Wednesday, May 9, 2007

It's Time to Demand Safe Food

By Lisa Sedlar

Here we go again, another case of our industrial food system failing us. A few months ago it was contaminated spinach, last week it was pork and chicken and this week it’s fish. You may have read in the news last week that the USDA recalled 20 million chickens because their feed was mixed with pet food containing an industrial chemical. Melamine, the same ingredient that has sickened thousands of pets nationwide, has now been found in U.S fish hatchery feed.

I keep wondering when our government agencies will realize that industrial farming is not sustainable for us eaters, for the farmers or for the environment. I had the pleasure of hearing the founder of Slow Food, Carlo Petrini, speak last night at the Schnitz. He spoke something many of us need to hear: common sense. I’m paraphrasing because he speaks Italian, but the essence of his message was that our current wide-scale food production methods are killing the earth. The ingredients required for healthy farming are simple: Sun, water, seed and manure. He went on to emphasize how supporting local agricultural communities can heal the Earth.

I couldn’t agree more with Mr. Petrini. Our food system needs a critical and immediate overhaul. At the top of the list is creating traceability, accountability and country-of-origin labeling (COOL) for the products we buy. We have a right to know where and how our food is grown. In Europe, it’s mandatory that food labels disclose this information so that eaters can make informed decisions. We need to demand that the FDA and the Food Safety and Inspection Service (the USDA's regulatory agency responsible for overseeing food labeling) do the same.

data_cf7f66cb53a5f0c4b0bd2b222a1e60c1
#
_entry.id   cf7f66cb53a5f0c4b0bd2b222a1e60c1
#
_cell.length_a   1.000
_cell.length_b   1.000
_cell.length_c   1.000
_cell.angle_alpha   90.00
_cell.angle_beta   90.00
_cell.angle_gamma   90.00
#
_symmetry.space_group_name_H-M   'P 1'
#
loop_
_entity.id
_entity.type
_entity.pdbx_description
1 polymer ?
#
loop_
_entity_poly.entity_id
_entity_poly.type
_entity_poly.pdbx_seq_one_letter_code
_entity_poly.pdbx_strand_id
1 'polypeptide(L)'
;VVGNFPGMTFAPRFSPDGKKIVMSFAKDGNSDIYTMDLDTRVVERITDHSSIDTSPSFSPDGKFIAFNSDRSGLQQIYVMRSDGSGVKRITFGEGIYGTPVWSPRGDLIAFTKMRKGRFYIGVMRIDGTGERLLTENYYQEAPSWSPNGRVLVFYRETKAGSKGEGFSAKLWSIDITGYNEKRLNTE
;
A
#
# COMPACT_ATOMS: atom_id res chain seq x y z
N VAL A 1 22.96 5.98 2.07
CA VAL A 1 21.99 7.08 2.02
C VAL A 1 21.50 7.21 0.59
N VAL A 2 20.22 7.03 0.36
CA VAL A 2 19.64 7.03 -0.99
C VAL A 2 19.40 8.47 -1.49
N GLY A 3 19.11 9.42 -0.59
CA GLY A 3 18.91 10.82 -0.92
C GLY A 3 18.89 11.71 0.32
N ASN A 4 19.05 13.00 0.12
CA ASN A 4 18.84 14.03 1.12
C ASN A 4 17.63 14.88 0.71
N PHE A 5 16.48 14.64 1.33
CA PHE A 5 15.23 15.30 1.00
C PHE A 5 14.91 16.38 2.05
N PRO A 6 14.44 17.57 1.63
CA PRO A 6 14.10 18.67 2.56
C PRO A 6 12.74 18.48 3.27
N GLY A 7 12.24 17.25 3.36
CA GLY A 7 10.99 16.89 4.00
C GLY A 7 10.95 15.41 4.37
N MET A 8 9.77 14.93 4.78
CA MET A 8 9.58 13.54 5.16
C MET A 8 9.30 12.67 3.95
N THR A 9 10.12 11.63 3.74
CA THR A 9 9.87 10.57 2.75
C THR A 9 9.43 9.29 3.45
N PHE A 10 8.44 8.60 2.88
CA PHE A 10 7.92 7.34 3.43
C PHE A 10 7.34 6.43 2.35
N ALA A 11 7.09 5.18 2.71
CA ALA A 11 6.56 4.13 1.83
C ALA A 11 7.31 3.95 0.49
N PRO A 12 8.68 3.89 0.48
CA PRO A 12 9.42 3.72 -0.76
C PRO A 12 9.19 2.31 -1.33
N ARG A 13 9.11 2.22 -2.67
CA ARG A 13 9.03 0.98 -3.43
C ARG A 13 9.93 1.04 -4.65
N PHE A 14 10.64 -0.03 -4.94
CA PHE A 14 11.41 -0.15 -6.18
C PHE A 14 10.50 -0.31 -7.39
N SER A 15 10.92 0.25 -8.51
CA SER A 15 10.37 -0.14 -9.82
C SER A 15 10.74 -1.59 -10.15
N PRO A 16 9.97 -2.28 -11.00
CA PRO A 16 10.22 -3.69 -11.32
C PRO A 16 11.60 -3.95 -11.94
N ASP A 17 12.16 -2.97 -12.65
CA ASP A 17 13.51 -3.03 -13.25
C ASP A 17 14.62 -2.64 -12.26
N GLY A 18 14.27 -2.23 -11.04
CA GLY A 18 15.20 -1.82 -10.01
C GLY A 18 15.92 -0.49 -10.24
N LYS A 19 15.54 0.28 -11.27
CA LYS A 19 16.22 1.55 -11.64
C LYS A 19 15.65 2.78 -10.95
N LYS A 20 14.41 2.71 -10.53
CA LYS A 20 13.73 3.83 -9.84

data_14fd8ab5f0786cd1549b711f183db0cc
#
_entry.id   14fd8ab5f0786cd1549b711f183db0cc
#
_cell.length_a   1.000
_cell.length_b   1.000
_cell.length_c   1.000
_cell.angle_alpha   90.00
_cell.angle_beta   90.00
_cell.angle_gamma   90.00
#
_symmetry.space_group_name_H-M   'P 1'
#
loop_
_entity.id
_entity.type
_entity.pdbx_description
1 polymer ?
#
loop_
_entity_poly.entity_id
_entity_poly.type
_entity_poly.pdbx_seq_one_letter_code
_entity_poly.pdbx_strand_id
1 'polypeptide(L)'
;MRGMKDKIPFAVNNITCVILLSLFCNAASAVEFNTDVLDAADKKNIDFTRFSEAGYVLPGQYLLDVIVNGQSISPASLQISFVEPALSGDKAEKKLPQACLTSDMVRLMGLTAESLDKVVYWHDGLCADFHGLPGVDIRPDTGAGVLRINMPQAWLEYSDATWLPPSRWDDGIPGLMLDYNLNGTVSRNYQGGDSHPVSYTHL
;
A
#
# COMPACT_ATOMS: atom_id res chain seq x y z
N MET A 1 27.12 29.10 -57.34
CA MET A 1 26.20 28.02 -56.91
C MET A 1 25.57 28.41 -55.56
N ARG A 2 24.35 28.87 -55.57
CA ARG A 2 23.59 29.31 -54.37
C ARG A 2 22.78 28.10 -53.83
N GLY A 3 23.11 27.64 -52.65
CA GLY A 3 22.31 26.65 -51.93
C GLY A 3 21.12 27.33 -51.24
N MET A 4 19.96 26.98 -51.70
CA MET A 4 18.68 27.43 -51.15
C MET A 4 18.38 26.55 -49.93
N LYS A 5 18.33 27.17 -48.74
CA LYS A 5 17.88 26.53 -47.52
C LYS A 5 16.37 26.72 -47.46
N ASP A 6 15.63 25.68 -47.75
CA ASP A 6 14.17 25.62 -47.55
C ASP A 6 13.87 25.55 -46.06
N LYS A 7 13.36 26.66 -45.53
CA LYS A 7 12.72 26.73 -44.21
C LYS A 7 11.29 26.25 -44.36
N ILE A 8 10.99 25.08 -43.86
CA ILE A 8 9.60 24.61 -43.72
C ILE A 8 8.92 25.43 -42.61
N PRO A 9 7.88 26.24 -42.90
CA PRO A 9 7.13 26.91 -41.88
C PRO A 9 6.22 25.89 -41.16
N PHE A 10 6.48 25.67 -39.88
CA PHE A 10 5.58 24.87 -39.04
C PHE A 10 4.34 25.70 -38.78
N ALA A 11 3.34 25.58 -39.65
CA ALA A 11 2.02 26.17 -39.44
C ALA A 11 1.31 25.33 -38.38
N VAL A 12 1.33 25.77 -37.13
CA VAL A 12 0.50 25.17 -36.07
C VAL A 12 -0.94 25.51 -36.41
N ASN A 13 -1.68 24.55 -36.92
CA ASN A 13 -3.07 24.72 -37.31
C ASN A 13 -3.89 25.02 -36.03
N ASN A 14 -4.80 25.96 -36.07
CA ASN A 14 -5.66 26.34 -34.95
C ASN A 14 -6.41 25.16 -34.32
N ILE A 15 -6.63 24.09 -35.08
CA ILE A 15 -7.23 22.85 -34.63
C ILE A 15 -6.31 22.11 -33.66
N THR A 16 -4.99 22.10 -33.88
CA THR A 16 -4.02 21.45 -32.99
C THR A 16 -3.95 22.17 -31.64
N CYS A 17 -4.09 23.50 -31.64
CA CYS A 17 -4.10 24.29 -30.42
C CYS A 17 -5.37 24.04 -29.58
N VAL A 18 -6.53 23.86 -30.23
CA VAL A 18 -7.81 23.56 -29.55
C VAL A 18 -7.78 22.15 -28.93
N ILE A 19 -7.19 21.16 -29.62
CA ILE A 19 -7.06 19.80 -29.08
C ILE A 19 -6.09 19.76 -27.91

At New Seasons Market we utilize country-of-origin labeling for all our produce, meat, poultry and fish. It takes some extra effort to update our signs regularly and trace where these products come from, but it’s definitely doable – and we feel it’s our responsibility.

We also believe that the grocery industry itself needs to shift its thinking. The Food Marketing Institute, the lobbying group representing over 26,000 grocery stores and about three-quarters of all domestic retail food sales, has fought against country-of-origin labeling for years. This is one of the reasons that New Seasons Market resigned from the organization last year.

Currently, the FMI is working against local governments across the nation in an effort to prevent country-of-origin labeling, something they refer to as "mandatory madness." FMI President Tim Hammonds himself has said in Congressional testimony: “I would emphasize that today there is industrywide support for voluntary country of origin labeling. This new legislation is endorsed by well over 300 organizations representing every industry segment. The mandatory approach to labeling will only increase costs for consumers and reduce sales for the very producers it is supposed to help. Voluntary country of origin labeling will succeed where the mandatory law cannot.”

Really? I can’t think of too many successful voluntary government programs.

What are your thoughts?

1 comment:

straycat said...

“The mandatory approach to labeling will only increase costs for consumers…”

Seriously? Forgive me if the answer is obvious, but how does labeling produce increase costs? If European countries are participating in country of origin labeling with success, we (i.e. national food industry bodies) should glean guidance from them.